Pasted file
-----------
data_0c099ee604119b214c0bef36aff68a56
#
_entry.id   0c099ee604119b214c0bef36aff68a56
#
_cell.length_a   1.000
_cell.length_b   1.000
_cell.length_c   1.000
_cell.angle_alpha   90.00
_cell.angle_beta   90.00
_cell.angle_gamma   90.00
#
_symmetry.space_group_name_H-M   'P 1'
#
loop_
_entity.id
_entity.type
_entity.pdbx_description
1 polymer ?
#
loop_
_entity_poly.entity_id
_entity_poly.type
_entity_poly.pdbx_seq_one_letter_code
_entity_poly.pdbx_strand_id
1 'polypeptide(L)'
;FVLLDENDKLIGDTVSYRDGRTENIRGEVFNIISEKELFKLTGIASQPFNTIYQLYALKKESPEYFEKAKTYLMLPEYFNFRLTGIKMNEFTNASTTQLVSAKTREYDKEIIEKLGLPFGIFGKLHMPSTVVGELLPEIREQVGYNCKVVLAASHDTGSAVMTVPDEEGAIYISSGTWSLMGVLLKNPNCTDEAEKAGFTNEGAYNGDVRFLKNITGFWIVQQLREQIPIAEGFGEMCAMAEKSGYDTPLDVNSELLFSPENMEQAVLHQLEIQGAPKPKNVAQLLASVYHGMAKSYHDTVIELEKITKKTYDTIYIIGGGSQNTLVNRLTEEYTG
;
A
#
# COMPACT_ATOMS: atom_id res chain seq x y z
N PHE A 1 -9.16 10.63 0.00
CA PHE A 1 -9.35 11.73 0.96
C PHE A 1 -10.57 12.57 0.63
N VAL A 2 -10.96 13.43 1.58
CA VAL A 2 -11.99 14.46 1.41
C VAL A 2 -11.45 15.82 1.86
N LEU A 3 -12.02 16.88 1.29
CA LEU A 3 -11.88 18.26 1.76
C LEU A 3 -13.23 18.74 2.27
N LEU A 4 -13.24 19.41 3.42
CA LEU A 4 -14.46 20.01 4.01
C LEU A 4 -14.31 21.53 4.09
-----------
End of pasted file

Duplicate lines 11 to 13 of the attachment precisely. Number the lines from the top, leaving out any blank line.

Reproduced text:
#
_symmetry.space_group_name_H-M   'P 1'
#